MELANIE: Is there any specific resources or places that you'd recommend if people are interested in better understanding post-quantum security, post-quantum cryptography outside of NIST?

NICK: I mean, there are various websites. For cutting edge research, there's an annual conference called the PQCrypto Conference, and this is where the latest and greatest from the academic research comes out. But a lot of this is very, very new and very ongoing. And it's rapidly changing. So every year, something that was considered to be post-quantum secure last year, gets broken. And this is especially true with the NIST process.

So there's a number of websites and resources for getting up-to-date with post-quantum cryptography. But I think waiting for the end of the NIST competition/process to happen is probably where people want to get more involved and more interested in this, because, otherwise, you may be overwhelmed with the rapid rate of change. I think this is a resource that someone needs to build, is an accessible list of links about joining the post-quantum. I know there's one website, Adam, on his website.

ADAM: I wrote an introduction on lattice-based once upon a time. It's a bit narrow, though.

MELANIE: We'll look for that. And speaking of the post-quantum crypto conference, my understanding is that was last week. Nick, were you at that conference?

NICK: Yeah, I made it to the post-quantum conference last week and we saw a bunch of interesting proposals that move the state-of-the-art even more past the algorithms that were submitted to the NIST contest, which is kind of surprising, but kind of not. It was even less than half a year ago that the final proposals were due for the NIST process. But several of them have been broken in interesting ways. Several of them have been modified in interesting ways. And there is even brand new proposals that have yet to be cryptoanalyzed.

So when you talk about what the new standards are going to be for post-quantum cryptography, I think what comes through the first NIST processes are not going to be the final ones that people use. I think there's just so many different arenas of research so active right now that we'll be discovering new algorithms for a long time going forward.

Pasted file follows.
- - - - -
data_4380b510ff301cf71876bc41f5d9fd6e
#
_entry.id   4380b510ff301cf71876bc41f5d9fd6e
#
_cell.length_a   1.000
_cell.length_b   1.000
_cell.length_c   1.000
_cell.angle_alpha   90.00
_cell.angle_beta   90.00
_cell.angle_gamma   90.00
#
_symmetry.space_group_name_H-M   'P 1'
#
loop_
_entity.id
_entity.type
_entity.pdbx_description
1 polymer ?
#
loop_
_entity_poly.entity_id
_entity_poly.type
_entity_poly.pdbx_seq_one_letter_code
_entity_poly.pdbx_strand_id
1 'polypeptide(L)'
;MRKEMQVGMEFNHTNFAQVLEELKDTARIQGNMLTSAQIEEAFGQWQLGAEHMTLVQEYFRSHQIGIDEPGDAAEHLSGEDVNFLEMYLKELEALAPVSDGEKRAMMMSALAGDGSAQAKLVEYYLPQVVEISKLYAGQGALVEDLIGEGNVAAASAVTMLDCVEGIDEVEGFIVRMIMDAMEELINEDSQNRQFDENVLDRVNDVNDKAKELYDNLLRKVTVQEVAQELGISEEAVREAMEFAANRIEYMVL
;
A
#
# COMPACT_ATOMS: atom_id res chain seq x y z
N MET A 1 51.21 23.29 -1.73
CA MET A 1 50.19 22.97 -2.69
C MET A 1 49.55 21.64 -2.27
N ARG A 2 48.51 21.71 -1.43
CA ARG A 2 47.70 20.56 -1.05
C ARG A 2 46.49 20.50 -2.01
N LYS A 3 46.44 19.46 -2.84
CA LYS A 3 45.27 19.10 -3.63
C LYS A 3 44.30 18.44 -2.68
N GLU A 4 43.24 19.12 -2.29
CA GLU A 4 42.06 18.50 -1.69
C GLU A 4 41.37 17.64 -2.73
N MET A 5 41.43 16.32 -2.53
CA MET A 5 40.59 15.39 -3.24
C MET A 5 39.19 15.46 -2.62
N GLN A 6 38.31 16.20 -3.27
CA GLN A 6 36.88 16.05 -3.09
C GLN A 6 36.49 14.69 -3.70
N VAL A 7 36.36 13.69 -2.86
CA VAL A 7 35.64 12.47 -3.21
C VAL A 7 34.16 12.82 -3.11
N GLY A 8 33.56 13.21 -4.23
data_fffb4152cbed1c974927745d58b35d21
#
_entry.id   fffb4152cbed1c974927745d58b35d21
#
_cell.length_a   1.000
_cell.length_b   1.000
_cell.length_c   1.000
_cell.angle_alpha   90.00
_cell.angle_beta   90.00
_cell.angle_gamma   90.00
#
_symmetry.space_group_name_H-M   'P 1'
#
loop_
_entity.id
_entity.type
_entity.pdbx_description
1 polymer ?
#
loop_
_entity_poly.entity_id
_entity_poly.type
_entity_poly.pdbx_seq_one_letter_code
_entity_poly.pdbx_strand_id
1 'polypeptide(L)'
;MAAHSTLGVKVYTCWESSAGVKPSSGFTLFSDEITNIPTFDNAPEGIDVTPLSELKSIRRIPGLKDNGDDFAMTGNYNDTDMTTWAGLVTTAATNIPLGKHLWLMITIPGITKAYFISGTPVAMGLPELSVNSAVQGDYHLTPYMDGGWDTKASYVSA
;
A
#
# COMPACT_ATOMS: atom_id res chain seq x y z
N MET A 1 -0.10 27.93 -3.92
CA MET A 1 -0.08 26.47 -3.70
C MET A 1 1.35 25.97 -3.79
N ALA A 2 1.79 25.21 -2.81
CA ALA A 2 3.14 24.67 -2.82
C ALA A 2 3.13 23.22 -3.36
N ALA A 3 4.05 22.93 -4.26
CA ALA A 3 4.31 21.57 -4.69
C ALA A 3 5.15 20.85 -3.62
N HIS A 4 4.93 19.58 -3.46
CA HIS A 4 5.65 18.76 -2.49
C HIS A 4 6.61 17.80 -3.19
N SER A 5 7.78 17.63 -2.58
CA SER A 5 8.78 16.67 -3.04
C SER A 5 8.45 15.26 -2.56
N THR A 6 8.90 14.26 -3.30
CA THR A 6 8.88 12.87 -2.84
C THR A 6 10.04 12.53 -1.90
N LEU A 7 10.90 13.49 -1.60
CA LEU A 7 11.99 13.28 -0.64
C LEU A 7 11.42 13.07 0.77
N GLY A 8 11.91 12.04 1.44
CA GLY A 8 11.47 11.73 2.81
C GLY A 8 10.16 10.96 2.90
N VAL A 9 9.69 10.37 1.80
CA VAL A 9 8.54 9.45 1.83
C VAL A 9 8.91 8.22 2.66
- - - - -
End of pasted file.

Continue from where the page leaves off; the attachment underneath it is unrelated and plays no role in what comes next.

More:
And from an implementer's point of view, this is, perhaps, frustrating, right? Because you want to pick a standard and stick to it and make sure that people have implemented it correctly and safely. I'm looking forward to more cryptography that's oriented towards safe and secure implementation and deployment, as well as security against quantum machines.

MELANIE: Anything specific that comes to your mind that you're most excited to see or you found most interesting from that conference?

NICK: The main thing that resonated with me was the diversity of types of mathematics that were involved. So a field of cryptography that I haven't studied very much is called code-based cryptography. And this uses things like error correcting codes to build cryptosystems. So rather than using mathematical properties, like prime numbers and whatnot, it uses these codes that are used in communication. And you can build cryptosystems on this. And in fact, one of the first quantum-resistant algorithms is based on this type of thing.

So there's cryptography everywhere. You can build interesting cryptosystems from a lot of different arenas. And it's just fascinating to see it all evolve and tumble together. So code-based cryptography perhaps has some issues where you have encryption failures once in a while. So you have these modes in which cryptography, as you're used to it, is supposed to work 100% of the time. You lose that in some of these new constructions.

So I think some of what is most interesting to me is cryptographic algorithms that most closely represent the intuition that we have from current cryptography, and that help fit into our current system so that people can actually deploy them and make use of them on the internet.

MELANIE: Is there something you think would be great if we could bring these types of insights, or these types of expertise, that could potentially help expand post-quantum cryptography research?

ADAM: One of the things I would like to see with post-quantum would be some lessons learned from earlier cryptography. A lot of the cryptography we use today was developed and standardized in the 1990s. And I think there were some things that, as a world, we just got wrong there. We made things that were overly complicated and overly configurable and difficult to implement correctly. And the consequences of that have not been good, right? The consequences of those problems are bugs and security issues.

And so I think we are now a lot better at recognizing these issues and recognizing, what is a sensible level of complexity and what are the areas that implementations are likely to make? And then we think about, how do we structure these designs to avoid these errors? So while I think we're better, I would most like to see post-quantum cryptography really embracing that more practical concern.

But that has to come down the road, in some cases, because we are still at the theoretical point in many of these algorithms. They are still in development, and in some cases, quite rapid evolution. But if we didn't repeat the mistakes of the past in the next cycle, that would be very nice.